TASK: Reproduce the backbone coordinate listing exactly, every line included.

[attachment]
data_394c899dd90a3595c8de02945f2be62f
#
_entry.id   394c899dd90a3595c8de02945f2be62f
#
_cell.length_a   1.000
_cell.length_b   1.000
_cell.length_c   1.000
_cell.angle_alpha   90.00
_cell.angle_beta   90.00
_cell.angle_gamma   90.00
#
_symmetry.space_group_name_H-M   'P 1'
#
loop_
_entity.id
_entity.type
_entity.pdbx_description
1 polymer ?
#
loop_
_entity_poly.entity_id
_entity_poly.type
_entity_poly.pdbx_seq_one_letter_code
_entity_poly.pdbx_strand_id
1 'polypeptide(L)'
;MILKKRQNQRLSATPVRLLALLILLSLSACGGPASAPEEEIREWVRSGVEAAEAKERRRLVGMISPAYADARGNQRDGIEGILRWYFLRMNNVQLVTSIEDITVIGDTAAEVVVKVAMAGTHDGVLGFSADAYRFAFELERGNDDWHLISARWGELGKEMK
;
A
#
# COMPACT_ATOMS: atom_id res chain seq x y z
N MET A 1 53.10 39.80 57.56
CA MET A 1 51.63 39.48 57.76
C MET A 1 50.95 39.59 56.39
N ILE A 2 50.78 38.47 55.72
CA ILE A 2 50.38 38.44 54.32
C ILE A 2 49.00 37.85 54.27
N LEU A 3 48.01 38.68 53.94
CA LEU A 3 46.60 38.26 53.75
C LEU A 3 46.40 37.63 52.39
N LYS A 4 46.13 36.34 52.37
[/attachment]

data_394c899dd90a3595c8de02945f2be62f
#
_entry.id   394c899dd90a3595c8de02945f2be62f
#
_cell.length_a   1.000
_cell.length_b   1.000
_cell.length_c   1.000
_cell.angle_alpha   90.00
_cell.angle_beta   90.00
_cell.angle_gamma   90.00
#
_symmetry.space_group_name_H-M   'P 1'
#
loop_
_entity.id
_entity.type
_entity.pdbx_description
1 polymer ?
#
loop_
_entity_poly.entity_id
_entity_poly.type
_entity_poly.pdbx_seq_one_letter_code
_entity_poly.pdbx_strand_id
1 'polypeptide(L)'
;MILKKRQNQRLSATPVRLLALLILLSLSACGGPASAPEEEIREWVRSGVEAAEAKERRRLVGMISPAYADARGNQRDGIEGILRWYFLRMNNVQLVTSIEDITVIGDTAAEVVVKVAMAGTHDGVLGFSADAYRFAFELERGNDDWHLISARWGELGKEMK
;
A
#
# COMPACT_ATOMS: atom_id res chain seq x y z
N MET A 1 53.10 39.80 57.56
CA MET A 1 51.63 39.48 57.76
C MET A 1 50.95 39.59 56.39
N ILE A 2 50.78 38.47 55.72
CA ILE A 2 50.38 38.44 54.32
C ILE A 2 49.00 37.85 54.27
N LEU A 3 48.01 38.68 53.94
CA LEU A 3 46.60 38.26 53.75
C LEU A 3 46.40 37.63 52.39
N LYS A 4 46.13 36.34 52.37